Treasure Hunter Brent Brisben Stars In 'Lost Fleet' Sunday
So how did Moeller grad and former TV producer Brent Brisben end up finding $4.5 million in sunken treasure off Florida's East Coast?
"I could never in my wildest dreams thought, until 6-1/2 years ago, that I'd be a treasure hunter," says Brisben, 48, who stars in "Lost Treasure of the Fleet of 1715" on WCPO-TV Sunday (5 p.m., Channel 9).
The Montgomery native, who was a Channel 9 sports producer after graduating from UC, owns the Florida coast salvage rights with his father, William O. Brisben, the former Cincinnati real estate developer who was U.S. representative to the United Nations Children's Emergency Fund (UNICEF) under President George W. Bush.
They bought salvage rights to 75 square miles in the Atlantic Ocean in 2010 from renowned treasure hunter Mel Fisher, and formed 1715 Fleet Queens Jewels LLC.
"My father had a fascination as a child, growing up in Cincinnati and never seeing the ocean, and it stuck with him his whole life," says Brent, in town this week to promote the TV documentary.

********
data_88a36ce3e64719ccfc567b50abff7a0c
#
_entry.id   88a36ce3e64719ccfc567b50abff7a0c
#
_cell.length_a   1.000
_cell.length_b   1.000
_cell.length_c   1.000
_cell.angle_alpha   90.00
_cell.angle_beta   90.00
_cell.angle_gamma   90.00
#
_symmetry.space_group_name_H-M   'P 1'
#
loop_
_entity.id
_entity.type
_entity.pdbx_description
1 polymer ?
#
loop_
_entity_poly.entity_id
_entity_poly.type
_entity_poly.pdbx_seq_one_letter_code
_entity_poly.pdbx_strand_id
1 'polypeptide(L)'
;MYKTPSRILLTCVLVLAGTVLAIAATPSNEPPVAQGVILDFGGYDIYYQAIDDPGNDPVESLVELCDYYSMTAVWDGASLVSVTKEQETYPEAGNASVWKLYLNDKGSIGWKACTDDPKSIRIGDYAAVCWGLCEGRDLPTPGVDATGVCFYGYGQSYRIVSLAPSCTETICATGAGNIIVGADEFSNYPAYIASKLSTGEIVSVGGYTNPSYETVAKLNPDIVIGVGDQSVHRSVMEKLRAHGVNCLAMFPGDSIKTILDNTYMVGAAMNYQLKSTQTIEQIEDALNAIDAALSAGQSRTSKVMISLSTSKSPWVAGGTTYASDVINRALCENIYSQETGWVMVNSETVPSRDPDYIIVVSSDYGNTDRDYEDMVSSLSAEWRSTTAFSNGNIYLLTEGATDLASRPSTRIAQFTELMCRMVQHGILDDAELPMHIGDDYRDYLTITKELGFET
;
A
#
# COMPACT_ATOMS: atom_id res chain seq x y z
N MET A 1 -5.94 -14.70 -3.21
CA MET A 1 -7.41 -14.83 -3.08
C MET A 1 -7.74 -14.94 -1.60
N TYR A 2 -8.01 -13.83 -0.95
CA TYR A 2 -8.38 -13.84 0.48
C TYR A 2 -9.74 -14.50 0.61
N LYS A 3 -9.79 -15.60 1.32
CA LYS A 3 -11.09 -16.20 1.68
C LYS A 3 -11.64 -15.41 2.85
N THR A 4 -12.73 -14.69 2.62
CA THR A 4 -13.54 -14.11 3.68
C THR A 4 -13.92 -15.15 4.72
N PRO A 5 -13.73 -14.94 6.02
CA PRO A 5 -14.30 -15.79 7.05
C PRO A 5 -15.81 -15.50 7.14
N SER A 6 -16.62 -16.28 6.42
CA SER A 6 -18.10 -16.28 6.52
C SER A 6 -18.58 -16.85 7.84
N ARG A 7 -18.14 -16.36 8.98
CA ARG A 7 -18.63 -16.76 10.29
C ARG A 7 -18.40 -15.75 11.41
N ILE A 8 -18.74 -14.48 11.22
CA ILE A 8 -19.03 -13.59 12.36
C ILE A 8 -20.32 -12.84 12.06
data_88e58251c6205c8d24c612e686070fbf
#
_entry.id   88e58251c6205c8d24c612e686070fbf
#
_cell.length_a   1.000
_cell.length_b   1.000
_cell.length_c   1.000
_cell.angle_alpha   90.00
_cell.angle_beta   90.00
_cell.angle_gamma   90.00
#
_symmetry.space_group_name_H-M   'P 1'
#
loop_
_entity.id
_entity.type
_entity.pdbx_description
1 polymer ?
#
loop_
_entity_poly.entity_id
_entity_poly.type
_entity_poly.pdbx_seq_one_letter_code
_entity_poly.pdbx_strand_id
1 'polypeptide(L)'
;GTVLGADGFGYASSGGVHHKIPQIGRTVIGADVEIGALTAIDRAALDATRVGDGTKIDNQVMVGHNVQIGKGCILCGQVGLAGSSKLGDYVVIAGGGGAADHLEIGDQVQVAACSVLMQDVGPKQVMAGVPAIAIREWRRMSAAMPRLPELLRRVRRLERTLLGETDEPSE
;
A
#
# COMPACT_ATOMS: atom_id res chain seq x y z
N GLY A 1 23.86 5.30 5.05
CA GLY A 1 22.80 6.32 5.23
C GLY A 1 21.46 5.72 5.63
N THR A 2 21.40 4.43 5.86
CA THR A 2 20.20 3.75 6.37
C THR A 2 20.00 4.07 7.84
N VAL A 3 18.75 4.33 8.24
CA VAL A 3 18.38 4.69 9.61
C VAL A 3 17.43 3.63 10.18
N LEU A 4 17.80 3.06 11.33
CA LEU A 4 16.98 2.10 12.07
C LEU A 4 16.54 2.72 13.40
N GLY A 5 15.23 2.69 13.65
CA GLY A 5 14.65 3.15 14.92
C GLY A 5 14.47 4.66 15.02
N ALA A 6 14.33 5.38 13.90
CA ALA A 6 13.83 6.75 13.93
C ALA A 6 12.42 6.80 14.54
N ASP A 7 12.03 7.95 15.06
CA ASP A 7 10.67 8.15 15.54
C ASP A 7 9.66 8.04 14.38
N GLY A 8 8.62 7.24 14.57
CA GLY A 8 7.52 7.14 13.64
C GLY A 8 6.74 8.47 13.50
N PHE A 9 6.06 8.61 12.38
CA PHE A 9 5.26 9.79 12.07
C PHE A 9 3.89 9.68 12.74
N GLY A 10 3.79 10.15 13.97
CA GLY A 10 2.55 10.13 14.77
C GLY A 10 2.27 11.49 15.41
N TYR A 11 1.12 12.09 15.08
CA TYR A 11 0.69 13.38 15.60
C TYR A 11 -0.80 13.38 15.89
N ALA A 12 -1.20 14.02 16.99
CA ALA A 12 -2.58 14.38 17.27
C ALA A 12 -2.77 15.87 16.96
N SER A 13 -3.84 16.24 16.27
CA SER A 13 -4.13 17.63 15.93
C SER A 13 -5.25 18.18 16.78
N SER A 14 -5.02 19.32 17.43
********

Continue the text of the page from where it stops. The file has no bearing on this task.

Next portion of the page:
"In 2010, he found out that Mel Fisher was going to sell the rights, and being an entrepreneur, he asked if I'd go into business with him and buy them. It was February 2010, and I was sitting in my house in Montgomery watching it snow," said the 1986 Moeller grad. He lives in Sebastian, Fla., north of Vero Beach and south of Cape Canaveral.
The one-hour show mostly focuses on 2014 expeditions, with lots of history on the Spanish fleet sailing from Cuba back to Spain in 1715. In the final 10 minutes – Spoiler Alert! – you'll see some of the 350 rare gold coins valued at $4.5 million found by Brisben's company last year on the 300th anniversary of the ship wreck.
Most of the show was filmed by the Florida video company which produces a syndicated TV series called "How To Do Florida."
"Lost Fleet" gives viewers an indication that treasure hunting isn't as glamorous as it sounds. Brisben and his crew can only go out salvaging four months a year, due to currents and weather conditions. Most times they come back empty handed.
"You can go out all day and find nothing but beer cans and lead fishing sinkers. Other than when you have a big find, it's mind-numbingly boring," he says.